U.S. Markets closed

Read This Before Buying Sotheby’s (NYSE:BID) Shares

David Rizzo

We’ve lost count of how many times insiders have accumulated shares in a company that goes on to improve markedly. On the other hand, we’d be remiss not to mention that insider sales have been known to precede tough periods for a business. So before you buy or sell Sotheby’s (NYSE:BID), you may well want to know whether insiders have been buying or selling.

What Is Insider Selling?

It’s quite normal to see company insiders, such as board members, trading in company stock, from time to time. However, such insiders must disclose their trading activities, and not trade on inside information.

We don’t think shareholders should simply follow insider transactions. But equally, we would consider it foolish to ignore insider transactions altogether. As Peter Lynch said, ‘insiders might sell their shares for any number of reasons, but they buy them for only one: they think the price will rise.’

View our latest analysis for Sotheby’s

The Last 12 Months Of Insider Transactions At Sotheby’s

In the last twelve months, the biggest single sale by an insider was when Olivier Reza sold US$3.4m worth of shares at a price of US$52.08 per share. So we know that an insider sold shares at around the present share price of US$39.68. While their view may have changed since the sale, this is not a particularly positive fact. We usually pause to reflect on the potential that a stock has a high valuation, if insiders have been selling at around the current price.

Over the last year we saw more insider selling of Sotheby’s shares, than buying. They sold for an average price of about US$51.64. It’s not ideal to see that insiders have sold at around the current price. Since insiders sell for many reasons, we wouldn’t put too much weight on it. You can see the insider transactions over the last year depicted in the chart below. If you click on the chart, you can see all the individual transactions, including the share price, individual, and the date!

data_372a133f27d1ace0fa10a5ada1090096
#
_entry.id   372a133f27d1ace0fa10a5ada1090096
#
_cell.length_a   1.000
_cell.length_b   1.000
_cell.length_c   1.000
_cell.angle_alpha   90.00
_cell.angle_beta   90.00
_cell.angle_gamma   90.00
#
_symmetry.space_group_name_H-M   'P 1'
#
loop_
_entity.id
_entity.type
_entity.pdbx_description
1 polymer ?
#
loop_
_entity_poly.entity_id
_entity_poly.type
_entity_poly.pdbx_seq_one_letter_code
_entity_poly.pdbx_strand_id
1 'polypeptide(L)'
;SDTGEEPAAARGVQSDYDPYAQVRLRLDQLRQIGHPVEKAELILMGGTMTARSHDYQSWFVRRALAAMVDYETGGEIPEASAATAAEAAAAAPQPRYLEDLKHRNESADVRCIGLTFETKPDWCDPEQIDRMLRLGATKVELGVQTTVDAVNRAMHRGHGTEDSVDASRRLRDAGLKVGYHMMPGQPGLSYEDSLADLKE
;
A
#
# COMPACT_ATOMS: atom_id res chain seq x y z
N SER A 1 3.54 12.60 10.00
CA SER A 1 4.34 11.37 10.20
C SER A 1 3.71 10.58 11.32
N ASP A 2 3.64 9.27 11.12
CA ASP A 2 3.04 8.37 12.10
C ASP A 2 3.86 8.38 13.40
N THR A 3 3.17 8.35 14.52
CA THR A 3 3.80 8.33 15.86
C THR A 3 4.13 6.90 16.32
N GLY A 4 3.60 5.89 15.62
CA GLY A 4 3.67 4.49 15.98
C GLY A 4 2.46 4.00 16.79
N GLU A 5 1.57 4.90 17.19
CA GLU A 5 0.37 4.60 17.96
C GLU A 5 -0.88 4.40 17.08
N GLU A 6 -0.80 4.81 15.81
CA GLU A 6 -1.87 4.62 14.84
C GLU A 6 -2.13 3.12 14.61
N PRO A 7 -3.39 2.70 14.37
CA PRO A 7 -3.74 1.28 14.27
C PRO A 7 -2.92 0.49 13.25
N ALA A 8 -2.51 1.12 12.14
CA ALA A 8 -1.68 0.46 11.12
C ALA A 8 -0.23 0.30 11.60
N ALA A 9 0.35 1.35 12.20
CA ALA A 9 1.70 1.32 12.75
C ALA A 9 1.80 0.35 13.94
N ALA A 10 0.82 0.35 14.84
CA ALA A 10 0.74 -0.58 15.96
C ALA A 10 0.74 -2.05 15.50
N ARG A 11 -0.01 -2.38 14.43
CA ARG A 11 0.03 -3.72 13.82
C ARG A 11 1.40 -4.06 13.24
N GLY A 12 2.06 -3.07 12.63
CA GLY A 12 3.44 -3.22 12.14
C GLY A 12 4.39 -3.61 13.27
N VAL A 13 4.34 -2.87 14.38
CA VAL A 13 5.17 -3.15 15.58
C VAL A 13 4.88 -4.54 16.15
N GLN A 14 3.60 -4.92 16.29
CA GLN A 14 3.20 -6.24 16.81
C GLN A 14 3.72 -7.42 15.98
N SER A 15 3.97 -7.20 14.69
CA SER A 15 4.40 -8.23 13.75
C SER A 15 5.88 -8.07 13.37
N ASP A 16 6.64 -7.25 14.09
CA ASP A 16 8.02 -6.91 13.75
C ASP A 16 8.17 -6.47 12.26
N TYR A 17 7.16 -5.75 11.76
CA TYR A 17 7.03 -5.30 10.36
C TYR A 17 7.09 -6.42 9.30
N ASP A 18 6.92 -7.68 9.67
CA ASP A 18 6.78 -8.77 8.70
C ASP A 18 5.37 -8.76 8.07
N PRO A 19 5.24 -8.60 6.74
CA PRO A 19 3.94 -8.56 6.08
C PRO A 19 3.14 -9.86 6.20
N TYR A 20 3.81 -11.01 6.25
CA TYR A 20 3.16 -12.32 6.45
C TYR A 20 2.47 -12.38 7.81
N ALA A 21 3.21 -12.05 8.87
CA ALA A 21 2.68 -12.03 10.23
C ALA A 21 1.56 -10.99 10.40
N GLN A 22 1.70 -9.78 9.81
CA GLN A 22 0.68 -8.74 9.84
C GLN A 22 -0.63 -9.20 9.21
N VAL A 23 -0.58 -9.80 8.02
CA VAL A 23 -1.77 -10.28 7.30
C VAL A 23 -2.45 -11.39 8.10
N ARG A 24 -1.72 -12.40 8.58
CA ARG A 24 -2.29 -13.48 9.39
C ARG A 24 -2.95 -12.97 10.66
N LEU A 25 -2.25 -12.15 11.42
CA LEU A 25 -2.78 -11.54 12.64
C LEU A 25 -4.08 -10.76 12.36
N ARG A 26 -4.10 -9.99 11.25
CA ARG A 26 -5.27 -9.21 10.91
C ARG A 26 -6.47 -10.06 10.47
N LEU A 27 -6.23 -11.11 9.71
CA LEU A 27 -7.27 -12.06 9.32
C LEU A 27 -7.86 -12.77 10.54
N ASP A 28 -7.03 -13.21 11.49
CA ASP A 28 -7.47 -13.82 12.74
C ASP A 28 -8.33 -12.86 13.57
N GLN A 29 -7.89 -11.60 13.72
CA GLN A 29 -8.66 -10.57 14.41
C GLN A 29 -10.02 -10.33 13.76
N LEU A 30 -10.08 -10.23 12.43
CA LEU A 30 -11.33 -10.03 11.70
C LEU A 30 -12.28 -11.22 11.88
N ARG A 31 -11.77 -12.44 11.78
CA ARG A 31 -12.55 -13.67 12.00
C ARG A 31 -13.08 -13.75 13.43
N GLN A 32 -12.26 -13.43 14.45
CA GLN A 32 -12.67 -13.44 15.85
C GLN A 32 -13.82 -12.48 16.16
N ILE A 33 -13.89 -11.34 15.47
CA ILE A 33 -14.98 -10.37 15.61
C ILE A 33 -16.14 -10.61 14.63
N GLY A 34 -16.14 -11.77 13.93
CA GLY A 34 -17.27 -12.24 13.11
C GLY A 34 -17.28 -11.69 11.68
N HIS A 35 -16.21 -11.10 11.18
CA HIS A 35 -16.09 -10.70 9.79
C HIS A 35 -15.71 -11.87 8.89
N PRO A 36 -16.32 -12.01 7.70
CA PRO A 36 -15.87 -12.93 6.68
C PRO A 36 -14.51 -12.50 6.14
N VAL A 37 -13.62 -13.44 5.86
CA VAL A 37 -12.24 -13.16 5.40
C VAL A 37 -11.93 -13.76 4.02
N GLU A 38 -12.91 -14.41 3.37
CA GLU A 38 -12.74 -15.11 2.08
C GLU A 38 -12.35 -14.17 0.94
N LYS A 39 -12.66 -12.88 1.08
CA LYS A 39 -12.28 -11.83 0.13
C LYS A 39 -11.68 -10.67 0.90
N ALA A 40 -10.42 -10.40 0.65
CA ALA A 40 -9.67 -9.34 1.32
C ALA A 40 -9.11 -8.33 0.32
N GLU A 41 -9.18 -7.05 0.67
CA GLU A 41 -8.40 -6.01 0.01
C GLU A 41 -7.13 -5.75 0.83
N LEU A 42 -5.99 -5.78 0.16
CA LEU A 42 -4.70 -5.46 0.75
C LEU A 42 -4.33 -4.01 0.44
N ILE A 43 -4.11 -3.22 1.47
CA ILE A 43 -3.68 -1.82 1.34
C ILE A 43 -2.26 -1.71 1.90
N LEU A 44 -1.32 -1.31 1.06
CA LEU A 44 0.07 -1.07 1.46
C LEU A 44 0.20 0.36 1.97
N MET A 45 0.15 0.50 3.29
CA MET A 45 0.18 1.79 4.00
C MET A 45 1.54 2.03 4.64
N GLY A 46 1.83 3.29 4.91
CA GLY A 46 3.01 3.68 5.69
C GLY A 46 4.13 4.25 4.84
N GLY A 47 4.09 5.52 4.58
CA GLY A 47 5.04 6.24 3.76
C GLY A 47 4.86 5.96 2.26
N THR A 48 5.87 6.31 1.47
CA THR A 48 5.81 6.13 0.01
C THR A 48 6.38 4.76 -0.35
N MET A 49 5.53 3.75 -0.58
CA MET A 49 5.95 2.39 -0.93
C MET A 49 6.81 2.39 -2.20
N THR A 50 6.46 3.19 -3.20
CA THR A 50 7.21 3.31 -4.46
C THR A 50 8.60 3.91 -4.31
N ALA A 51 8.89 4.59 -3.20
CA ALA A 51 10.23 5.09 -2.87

NYSE:BID Insider Trading January 2nd 19

Sotheby’s is not the only stock insiders are buying. So take a peek at this free list of growing companies with insider buying.

Sotheby’s Insiders Bought Stock Recently

Over the last three months, we’ve seen significant insider buying at Sotheby’s. We can see that Thomas Smith paid US$625k for shares in the company. No-one sold. This is a positive in our book as it implies some confidence.

Insider Ownership

Looking at the total insider shareholdings in a company can help to inform your view of whether they are well aligned with common shareholders. A high insider ownership often makes company leadership more mindful of shareholder interests. Sotheby’s insiders own about US$19m worth of shares (which is 1.0% of the company). Most shareholders would be happy to see this sort of insider ownership, since it suggests that management incentives are well aligned with other shareholders.

So What Do The Sotheby’s Insider Transactions Indicate?

It’s certainly positive to see the recent insider purchase. But we can’t say the same for the transactions over the last 12 months. The more recent transactions are a positive, but Sotheby’s insiders haven’t shown the sustained enthusiasm that we look for, although they do own a decent number of shares, overall. In short they are likely aligned with shareholders. Therefore, you should should definitely take a look at this FREE report showing analyst forecasts for Sotheby’s.

If you would prefer to check out another company — one with potentially superior financials — then do not miss this free list of interesting companies, that have HIGH return on equity and low debt.

To help readers see past the short term volatility of the financial market, we aim to bring you a long-term focused research analysis purely driven by fundamental data. Note that our analysis does not factor in the latest price-sensitive company announcements.

The author is an independent contributor and at the time of publication had no position in the stocks mentioned. For errors that warrant correction please contact the editor at editorial-team@simplywallst.com.